Preparing for Nationals: An Interview with a National Champion

With NSDA Nationals quickly approaching in just over a week, we thought we’d sit down and ask the most recent NSDA National Champion, Natalie Schaller, about preparing and competing at NSDA Nationals. This continues from an interview we did last year with the 2016 and 2014 NSDA National Champions, which you can find here. Natalie is currently entering her second year at McGill University and won NSDA Nationals in 2017 competing for Liberty Senior High School in Missouri. The following is an edited interview with Natalie. You can find the full, unedited interview at the bottom of this page. (The editors recommend reading the full, unedited interview for those interested in really preparing for NSDA Nationals.)

1. Natalie, you won NSDA Nationals last year in 2017. Tell us a bit more about yourself. What was your best memory from Nationals? How was debating in finals? What did it feel like when you won?

Originally, I’m from Kansas City, Missouri, which I think is a terrific place to grow up. Of course, I really found my home in Liberty High School’s Speech and Debate program. On the team, I competed in LD, OO, and USX for my first year. As a second year, I ended up temporarily switching to Policy for the season. My Policy partner, Stefanie Flood, was (and is) really a one-of-a-kind person. She taught a lesson all debaters must learn: it doesn’t matter if you (or your opponents) have won or lost in the past, what matters is the round right in front of you. This mindset became important as I began a very difficult transition back to LD during my third year. I had a 2-2 record at most tournaments. If I was lucky enough to break, I was usually done by quarterfinals. I never qualified to the State tournament. I felt immensely disappointed and insecure those last two years. But, Stefanie’s lesson still resonated with me. My poor record in the past didn’t have to define my debate future, so I couldn’t give up on myself or the activity I loved so much.

I say all of this because by the time 2017 Nationals came around, I was very much aware that all of the work I had put in to training might not do me any good. This was an intimidating reality, and it created a great deal of pressure as the tournament progressed. Somehow, though, I knew that tournament wouldn’t be like the other ones. I had finally internalized everything my terrific coach, Mr. Timothy Baldwin, had said to me for the past four years. It doesn’t matter who your opponent is or where they come from – the only people in the room that matter are you and the judge. Walk into every round knowing you aren’t alone. If you want something, just go out there and get it. Simple as that. I want other debaters to be impacted by those words as much as I was.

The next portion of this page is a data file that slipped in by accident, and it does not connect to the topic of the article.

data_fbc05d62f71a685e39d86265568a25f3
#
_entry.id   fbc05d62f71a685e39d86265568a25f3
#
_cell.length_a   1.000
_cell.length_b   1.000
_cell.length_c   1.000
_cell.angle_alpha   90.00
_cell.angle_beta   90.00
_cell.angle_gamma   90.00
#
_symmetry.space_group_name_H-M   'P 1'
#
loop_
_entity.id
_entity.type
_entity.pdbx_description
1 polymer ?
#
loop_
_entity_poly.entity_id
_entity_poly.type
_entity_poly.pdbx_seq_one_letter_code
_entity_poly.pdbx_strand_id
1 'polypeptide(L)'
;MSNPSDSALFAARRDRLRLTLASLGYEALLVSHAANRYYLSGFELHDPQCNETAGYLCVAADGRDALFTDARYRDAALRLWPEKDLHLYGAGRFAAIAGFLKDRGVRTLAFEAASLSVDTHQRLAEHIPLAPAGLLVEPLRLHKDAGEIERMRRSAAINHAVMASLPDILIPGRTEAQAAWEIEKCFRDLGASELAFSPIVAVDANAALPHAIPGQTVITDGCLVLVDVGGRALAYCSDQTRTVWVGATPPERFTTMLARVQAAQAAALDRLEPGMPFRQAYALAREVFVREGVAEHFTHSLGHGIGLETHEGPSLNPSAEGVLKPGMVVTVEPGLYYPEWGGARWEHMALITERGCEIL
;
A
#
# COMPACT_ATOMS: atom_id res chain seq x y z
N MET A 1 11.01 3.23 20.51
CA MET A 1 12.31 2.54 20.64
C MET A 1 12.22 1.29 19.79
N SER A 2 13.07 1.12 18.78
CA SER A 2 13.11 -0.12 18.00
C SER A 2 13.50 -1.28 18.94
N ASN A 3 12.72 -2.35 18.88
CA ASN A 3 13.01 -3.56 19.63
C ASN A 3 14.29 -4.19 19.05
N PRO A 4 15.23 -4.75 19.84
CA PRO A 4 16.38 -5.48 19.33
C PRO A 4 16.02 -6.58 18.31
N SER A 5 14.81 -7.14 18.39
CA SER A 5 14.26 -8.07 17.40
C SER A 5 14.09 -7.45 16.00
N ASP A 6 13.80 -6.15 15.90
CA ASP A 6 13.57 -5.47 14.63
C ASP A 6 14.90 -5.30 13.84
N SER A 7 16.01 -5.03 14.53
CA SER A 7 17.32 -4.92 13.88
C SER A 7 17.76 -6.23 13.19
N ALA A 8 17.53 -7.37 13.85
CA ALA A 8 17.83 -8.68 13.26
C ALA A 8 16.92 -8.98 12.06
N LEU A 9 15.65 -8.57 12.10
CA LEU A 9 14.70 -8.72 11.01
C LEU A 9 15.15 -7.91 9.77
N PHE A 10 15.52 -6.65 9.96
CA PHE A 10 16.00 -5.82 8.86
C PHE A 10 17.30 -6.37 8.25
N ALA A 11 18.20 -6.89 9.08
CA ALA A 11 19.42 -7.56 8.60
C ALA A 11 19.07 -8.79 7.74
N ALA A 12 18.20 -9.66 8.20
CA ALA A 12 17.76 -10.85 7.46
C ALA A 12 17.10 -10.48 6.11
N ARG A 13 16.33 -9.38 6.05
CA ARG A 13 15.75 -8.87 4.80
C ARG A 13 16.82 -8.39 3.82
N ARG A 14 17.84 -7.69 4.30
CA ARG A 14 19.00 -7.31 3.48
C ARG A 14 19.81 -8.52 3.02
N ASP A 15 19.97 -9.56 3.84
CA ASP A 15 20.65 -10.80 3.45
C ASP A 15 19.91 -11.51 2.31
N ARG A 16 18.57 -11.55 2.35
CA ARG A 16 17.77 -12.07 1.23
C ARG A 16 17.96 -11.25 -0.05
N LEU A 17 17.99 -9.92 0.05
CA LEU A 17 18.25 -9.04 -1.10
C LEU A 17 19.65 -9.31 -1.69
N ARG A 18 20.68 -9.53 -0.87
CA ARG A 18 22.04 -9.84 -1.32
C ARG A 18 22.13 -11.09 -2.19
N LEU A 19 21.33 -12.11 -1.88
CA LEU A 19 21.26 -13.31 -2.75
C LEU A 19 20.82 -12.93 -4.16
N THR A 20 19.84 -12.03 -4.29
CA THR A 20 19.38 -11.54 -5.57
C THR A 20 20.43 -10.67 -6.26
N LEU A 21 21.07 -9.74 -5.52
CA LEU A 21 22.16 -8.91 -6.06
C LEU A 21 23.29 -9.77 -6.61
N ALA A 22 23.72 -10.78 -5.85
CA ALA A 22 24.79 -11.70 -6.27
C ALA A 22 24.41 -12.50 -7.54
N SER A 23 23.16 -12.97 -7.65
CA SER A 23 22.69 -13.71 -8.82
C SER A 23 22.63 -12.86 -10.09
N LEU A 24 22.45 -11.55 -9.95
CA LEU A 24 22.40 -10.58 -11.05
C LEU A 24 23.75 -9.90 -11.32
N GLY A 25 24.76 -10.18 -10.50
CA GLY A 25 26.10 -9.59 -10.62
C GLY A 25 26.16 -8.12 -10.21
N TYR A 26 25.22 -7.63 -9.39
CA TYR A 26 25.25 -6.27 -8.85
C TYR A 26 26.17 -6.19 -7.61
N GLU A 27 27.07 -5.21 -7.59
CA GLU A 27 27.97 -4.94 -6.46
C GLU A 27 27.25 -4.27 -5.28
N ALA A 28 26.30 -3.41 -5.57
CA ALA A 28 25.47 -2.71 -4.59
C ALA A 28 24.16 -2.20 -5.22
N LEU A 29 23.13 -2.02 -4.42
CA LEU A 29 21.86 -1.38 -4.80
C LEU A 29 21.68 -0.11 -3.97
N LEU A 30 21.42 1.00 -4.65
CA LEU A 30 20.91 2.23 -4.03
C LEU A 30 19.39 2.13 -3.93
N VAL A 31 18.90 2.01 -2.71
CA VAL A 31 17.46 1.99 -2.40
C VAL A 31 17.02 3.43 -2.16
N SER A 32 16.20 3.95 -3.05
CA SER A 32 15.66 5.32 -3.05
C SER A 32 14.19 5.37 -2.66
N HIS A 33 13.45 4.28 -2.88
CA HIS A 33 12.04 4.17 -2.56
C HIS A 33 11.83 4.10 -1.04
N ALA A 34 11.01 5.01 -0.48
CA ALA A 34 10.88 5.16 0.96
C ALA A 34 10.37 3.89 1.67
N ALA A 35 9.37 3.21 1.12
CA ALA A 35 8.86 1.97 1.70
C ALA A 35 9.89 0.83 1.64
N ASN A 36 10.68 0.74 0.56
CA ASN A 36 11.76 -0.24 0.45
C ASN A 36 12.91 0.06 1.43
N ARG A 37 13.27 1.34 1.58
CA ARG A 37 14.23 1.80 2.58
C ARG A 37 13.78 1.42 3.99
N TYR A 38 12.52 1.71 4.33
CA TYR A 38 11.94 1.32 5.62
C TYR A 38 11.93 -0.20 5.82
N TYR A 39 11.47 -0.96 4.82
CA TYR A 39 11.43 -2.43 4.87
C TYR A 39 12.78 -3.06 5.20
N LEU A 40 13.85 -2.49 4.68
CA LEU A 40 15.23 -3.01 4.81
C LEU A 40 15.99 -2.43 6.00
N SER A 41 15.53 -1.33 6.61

Even with this positive mindset, Nationals was highly challenging and demanding, and each round was closer than the last. Despite the difficulty, I have such great memories from the tournament. My happiest one was when I was surrounded by my teammates and coach as we prepped on the night before finals. There was something so heartwarming about being surrounded by the people I cared about most, working on the activity I loved the most, all of us helping each other. You really do nothing in this world alone, and it’s awesome to be able to learn from other people. That evening was the most humbling reminder of that. If you’re reading this, you should take some time to reflect on the people you’re happiest to do life with, and then go thank them for being there.